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    Member test84 GBAtemp's last ninja 2.

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    STILL confused.
     
  10. mflo

    Member mflo GBAtemp Advanced Fan

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    My brother did the Japanese exchange program. He lives in Japan now, married, and has a baby daughter.
     
  11. Darkforce

    Former Staff Darkforce DERP!

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    I'm not talking from experience (only recommendations) but if you are really serious about going to Japan then a good entry point would be a scheme/programme like JET. You go over there to teach English to people (usually kids in school but sometimes adults too), you don't need to know Japanese and you get paid. You will learn far more being out there than stuck in a university with your head in a book all day. Once you've finished if you still think Japan is for you, then you could consider commiting yourself to courses in Japanese and game development.

    [​IMG]
     
  12. test84
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    Member test84 GBAtemp's last ninja 2.

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    thnx for great advise, i went after that and found out that since my country isnt traditionally English speaking, they dont take JET from us.

    anything else?
     
  13. Rapid Dr3am

    Newcomer Rapid Dr3am Advanced Member

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    I got offered a job in Japan but turned it down. If you go let me know what those Lobster vending machines are like though.
     
  14. delta123

    Member delta123 GBAtemp Advanced Fan

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    well if you cant get a job through jet then there are always smaller companies. if you english is good and you have a degree then you can always apply to companies like nova, interac, gcos etc. but the good thing about japan is that there are so many english schools that you have a pick of which one you want to work for.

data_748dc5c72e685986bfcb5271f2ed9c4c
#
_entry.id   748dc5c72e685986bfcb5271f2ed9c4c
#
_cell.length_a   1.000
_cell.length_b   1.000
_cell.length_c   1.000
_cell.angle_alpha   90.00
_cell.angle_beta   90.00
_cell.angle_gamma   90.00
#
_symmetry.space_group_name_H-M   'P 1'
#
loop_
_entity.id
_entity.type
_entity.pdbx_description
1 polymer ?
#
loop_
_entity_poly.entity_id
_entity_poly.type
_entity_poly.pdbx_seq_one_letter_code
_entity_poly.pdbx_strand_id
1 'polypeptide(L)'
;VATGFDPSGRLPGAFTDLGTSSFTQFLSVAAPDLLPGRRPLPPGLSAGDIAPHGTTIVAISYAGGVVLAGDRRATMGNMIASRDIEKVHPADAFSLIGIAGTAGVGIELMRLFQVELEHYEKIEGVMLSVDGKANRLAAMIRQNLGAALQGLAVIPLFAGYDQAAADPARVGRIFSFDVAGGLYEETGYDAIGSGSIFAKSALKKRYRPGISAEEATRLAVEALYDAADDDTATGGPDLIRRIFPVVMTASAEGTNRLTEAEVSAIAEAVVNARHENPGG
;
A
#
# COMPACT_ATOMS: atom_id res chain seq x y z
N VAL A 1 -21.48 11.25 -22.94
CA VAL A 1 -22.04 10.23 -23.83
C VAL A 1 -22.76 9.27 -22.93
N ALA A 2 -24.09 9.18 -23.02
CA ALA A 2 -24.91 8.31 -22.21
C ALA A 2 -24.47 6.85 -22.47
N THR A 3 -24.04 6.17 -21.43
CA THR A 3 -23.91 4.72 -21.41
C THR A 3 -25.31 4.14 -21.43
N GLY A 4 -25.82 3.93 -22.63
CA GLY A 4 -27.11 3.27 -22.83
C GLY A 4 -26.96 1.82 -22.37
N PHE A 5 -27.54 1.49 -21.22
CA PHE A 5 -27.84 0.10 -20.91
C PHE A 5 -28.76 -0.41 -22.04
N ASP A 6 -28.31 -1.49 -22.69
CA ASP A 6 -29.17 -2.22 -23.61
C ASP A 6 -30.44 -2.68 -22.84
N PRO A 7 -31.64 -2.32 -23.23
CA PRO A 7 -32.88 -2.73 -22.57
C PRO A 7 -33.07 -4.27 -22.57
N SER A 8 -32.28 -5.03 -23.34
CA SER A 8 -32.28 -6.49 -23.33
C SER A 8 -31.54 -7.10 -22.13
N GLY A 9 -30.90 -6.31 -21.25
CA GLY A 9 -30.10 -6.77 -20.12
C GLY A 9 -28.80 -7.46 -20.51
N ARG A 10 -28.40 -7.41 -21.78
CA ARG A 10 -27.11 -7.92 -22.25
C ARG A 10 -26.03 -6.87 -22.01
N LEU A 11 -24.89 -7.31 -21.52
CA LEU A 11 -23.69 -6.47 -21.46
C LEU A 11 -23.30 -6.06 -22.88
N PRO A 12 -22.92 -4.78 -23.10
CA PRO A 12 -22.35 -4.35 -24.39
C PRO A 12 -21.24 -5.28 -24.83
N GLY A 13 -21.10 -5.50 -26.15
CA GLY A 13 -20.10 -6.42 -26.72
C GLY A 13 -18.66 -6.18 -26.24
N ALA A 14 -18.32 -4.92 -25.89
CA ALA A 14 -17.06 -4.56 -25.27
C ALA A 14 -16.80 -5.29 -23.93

you best option is always finish education in your own country, exp if you are not fluent in japanese. as 4ppleseed said, they the courses will be in japanese, so you need a high level of japanese, usually a level 1-2 in the proficiency test (5 is the lowest and 1 is the highest proficiency).

    what you want to do if you want to study in japan is first get a job in japan and build up you language skills and communication skills. that way you can have a social life and mingle etc. in the language. make sure you get one japanese friend (not a Foreigner that speaks good japanese , but a proper japanese friend) that is connected when you work there. they will show the ropes. but you also want to save as those uni courses are going to take a bit of money, and the japanese people make it really hard for Foreigners to get a loan from the banks. (heck i cant even get a credit card here). usually the best bet is to live just outside of a major city, where the rent is a little cheaper than inside a city, (unless you find a job where the company gives you an apartment for free, but those jobs go to people that are really experienced in the field). and when you do eventually study, study a night course so you still have time to work and make money.